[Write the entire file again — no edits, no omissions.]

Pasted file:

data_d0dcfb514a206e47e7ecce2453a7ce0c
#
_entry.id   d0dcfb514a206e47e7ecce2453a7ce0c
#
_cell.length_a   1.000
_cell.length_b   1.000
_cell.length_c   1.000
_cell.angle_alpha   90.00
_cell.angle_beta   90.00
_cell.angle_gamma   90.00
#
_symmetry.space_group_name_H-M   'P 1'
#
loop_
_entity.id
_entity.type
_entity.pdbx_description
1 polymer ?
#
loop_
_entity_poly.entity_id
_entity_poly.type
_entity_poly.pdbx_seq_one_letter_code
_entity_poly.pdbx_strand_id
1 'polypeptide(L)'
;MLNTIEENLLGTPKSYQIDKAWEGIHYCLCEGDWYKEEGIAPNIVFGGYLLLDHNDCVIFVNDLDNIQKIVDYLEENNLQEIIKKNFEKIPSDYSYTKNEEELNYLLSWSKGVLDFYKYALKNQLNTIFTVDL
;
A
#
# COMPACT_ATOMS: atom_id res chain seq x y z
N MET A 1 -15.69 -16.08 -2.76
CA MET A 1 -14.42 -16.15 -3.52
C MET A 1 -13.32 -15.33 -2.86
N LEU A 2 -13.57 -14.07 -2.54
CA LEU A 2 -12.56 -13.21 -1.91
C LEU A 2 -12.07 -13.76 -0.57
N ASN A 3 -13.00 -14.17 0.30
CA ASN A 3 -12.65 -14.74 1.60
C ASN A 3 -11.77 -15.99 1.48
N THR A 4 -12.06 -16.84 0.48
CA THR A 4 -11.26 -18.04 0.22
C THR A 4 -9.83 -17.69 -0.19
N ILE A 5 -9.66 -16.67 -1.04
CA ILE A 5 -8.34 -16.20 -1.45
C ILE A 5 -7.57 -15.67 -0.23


data_d0dcfb514a206e47e7ecce2453a7ce0c
#
_entry.id   d0dcfb514a206e47e7ecce2453a7ce0c
#
_cell.length_a   1.000
_cell.length_b   1.000
_cell.length_c   1.000
_cell.angle_alpha   90.00
_cell.angle_beta   90.00
_cell.angle_gamma   90.00
#
_symmetry.space_group_name_H-M   'P 1'
#
loop_
_entity.id
_entity.type
_entity.pdbx_description
1 polymer ?
#
loop_
_entity_poly.entity_id
_entity_poly.type
_entity_poly.pdbx_seq_one_letter_code
_entity_poly.pdbx_strand_id
1 'polypeptide(L)'
;MLNTIEENLLGTPKSYQIDKAWEGIHYCLCEGDWYKEEGIAPNIVFGGYLLLDHNDCVIFVNDLDNIQKIVDYLEENNLQEIIKKNFEKIPSDYSYTKNEEELNYLLSWSKGVLDFYKYALKNQLNTIFTVDL
;
A
#
# COMPACT_ATOMS: atom_id res chain seq x y z
N MET A 1 -15.69 -16.08 -2.76
CA MET A 1 -14.42 -16.15 -3.52
C MET A 1 -13.32 -15.33 -2.86
N LEU A 2 -13.57 -14.07 -2.54
CA LEU A 2 -12.56 -13.21 -1.91
C LEU A 2 -12.07 -13.76 -0.57
N ASN A 3 -13.00 -14.17 0.30
CA ASN A 3 -12.65 -14.74 1.60
C ASN A 3 -11.77 -15.99 1.48
N THR A 4 -12.06 -16.84 0.48
CA THR A 4 -11.26 -18.04 0.22
C THR A 4 -9.83 -17.69 -0.19
N ILE A 5 -9.66 -16.67 -1.04
CA ILE A 5 -8.34 -16.20 -1.45
C ILE A 5 -7.57 -15.67 -0.23